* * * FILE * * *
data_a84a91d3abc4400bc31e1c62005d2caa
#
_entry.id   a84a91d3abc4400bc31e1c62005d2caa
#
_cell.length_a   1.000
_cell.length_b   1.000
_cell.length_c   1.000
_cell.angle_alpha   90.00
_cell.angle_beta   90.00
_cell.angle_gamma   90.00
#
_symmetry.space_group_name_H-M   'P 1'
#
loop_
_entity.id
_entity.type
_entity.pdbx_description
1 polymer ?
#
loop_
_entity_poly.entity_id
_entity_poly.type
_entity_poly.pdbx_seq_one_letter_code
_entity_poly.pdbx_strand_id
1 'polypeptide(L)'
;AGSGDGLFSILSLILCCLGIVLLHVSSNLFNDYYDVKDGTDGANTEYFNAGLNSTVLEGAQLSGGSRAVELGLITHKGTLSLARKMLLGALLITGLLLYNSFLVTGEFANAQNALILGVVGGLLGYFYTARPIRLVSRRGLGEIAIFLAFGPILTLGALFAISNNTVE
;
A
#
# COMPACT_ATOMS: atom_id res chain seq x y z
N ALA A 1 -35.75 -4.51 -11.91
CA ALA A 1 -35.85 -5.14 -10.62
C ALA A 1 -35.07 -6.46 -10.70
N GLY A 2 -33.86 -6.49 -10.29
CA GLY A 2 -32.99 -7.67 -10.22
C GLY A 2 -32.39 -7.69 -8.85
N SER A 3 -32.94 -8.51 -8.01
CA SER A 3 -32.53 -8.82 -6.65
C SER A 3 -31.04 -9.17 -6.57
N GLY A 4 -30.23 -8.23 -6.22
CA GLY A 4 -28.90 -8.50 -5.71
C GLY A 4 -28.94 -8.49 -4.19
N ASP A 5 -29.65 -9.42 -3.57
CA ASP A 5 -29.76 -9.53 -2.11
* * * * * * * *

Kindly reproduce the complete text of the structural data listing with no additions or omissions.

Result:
data_a84a91d3abc4400bc31e1c62005d2caa
#
_entry.id   a84a91d3abc4400bc31e1c62005d2caa
#
_cell.length_a   1.000
_cell.length_b   1.000
_cell.length_c   1.000
_cell.angle_alpha   90.00
_cell.angle_beta   90.00
_cell.angle_gamma   90.00
#
_symmetry.space_group_name_H-M   'P 1'
#
loop_
_entity.id
_entity.type
_entity.pdbx_description
1 polymer ?
#
loop_
_entity_poly.entity_id
_entity_poly.type
_entity_poly.pdbx_seq_one_letter_code
_entity_poly.pdbx_strand_id
1 'polypeptide(L)'
;AGSGDGLFSILSLILCCLGIVLLHVSSNLFNDYYDVKDGTDGANTEYFNAGLNSTVLEGAQLSGGSRAVELGLITHKGTLSLARKMLLGALLITGLLLYNSFLVTGEFANAQNALILGVVGGLLGYFYTARPIRLVSRRGLGEIAIFLAFGPILTLGALFAISNNTVE
;
A
#
# COMPACT_ATOMS: atom_id res chain seq x y z
N ALA A 1 -35.75 -4.51 -11.91
CA ALA A 1 -35.85 -5.14 -10.62
C ALA A 1 -35.07 -6.46 -10.70
N GLY A 2 -33.86 -6.49 -10.29
CA GLY A 2 -32.99 -7.67 -10.22
C GLY A 2 -32.39 -7.69 -8.85
N SER A 3 -32.94 -8.51 -8.01
CA SER A 3 -32.53 -8.82 -6.65
C SER A 3 -31.04 -9.17 -6.57
N GLY A 4 -30.23 -8.23 -6.22
CA GLY A 4 -28.90 -8.50 -5.71
C GLY A 4 -28.94 -8.49 -4.19
N ASP A 5 -29.65 -9.42 -3.57
CA ASP A 5 -29.76 -9.53 -2.11